The Navy Vol_67_No_2 Apr 2005 - Navy League of Australia

The Navy Vol_67_No_2 Apr 2005 - Navy League of Australia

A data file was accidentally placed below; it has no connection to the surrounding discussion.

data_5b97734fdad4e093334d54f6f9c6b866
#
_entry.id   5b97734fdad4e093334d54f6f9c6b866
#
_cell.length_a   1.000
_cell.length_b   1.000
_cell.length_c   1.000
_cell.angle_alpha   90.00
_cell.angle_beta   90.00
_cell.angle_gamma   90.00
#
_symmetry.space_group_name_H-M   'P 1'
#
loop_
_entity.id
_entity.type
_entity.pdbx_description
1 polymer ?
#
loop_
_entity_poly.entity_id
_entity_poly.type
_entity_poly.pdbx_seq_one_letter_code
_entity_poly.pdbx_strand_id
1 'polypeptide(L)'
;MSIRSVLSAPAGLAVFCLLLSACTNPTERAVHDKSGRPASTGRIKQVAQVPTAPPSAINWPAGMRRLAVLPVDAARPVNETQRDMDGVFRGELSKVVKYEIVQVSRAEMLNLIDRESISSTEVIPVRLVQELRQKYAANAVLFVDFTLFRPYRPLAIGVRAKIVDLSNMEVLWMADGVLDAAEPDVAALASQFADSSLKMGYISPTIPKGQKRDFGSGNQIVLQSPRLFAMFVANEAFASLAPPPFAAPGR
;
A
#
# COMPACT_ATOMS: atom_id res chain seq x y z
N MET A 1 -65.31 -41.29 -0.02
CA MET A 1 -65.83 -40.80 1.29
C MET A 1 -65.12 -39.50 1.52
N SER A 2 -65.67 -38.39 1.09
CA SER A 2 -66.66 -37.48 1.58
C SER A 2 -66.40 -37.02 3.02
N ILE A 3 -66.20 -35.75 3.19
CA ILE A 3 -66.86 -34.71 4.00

APR–JUN 67 NO. 2$5.45 (including GST)The Magazine of the Navy League of AustraliaTime toPut TheCat OutPiracy onthe RiseFremantle’sWartimeInfernoTomcatTalesAustralia’s Leading Naval Magazine Since 1938